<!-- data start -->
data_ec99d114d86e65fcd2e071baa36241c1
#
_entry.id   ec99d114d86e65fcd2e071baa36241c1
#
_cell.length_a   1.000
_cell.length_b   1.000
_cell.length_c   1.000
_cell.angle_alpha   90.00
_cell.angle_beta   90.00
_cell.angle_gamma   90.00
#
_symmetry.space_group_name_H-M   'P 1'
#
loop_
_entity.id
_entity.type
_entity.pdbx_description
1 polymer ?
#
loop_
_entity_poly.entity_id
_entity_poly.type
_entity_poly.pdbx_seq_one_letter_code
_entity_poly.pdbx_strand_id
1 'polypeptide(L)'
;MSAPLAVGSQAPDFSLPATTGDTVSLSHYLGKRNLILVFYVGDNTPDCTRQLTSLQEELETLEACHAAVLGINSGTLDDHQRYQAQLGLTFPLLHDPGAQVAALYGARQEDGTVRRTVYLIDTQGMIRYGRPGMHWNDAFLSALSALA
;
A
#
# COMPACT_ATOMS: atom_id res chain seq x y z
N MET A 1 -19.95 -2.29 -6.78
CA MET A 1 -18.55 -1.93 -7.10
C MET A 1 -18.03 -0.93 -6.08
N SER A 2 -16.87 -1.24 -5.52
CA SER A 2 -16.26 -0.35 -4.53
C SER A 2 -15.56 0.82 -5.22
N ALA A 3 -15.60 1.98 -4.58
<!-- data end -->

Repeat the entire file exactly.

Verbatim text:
data_ec99d114d86e65fcd2e071baa36241c1
#
_entry.id   ec99d114d86e65fcd2e071baa36241c1
#
_cell.length_a   1.000
_cell.length_b   1.000
_cell.length_c   1.000
_cell.angle_alpha   90.00
_cell.angle_beta   90.00
_cell.angle_gamma   90.00
#
_symmetry.space_group_name_H-M   'P 1'
#
loop_
_entity.id
_entity.type
_entity.pdbx_description
1 polymer ?
#
loop_
_entity_poly.entity_id
_entity_poly.type
_entity_poly.pdbx_seq_one_letter_code
_entity_poly.pdbx_strand_id
1 'polypeptide(L)'
;MSAPLAVGSQAPDFSLPATTGDTVSLSHYLGKRNLILVFYVGDNTPDCTRQLTSLQEELETLEACHAAVLGINSGTLDDHQRYQAQLGLTFPLLHDPGAQVAALYGARQEDGTVRRTVYLIDTQGMIRYGRPGMHWNDAFLSALSALA
;
A
#
# COMPACT_ATOMS: atom_id res chain seq x y z
N MET A 1 -19.95 -2.29 -6.78
CA MET A 1 -18.55 -1.93 -7.10
C MET A 1 -18.03 -0.93 -6.08
N SER A 2 -16.87 -1.24 -5.52
CA SER A 2 -16.26 -0.35 -4.53
C SER A 2 -15.56 0.82 -5.22
N ALA A 3 -15.60 1.98 -4.58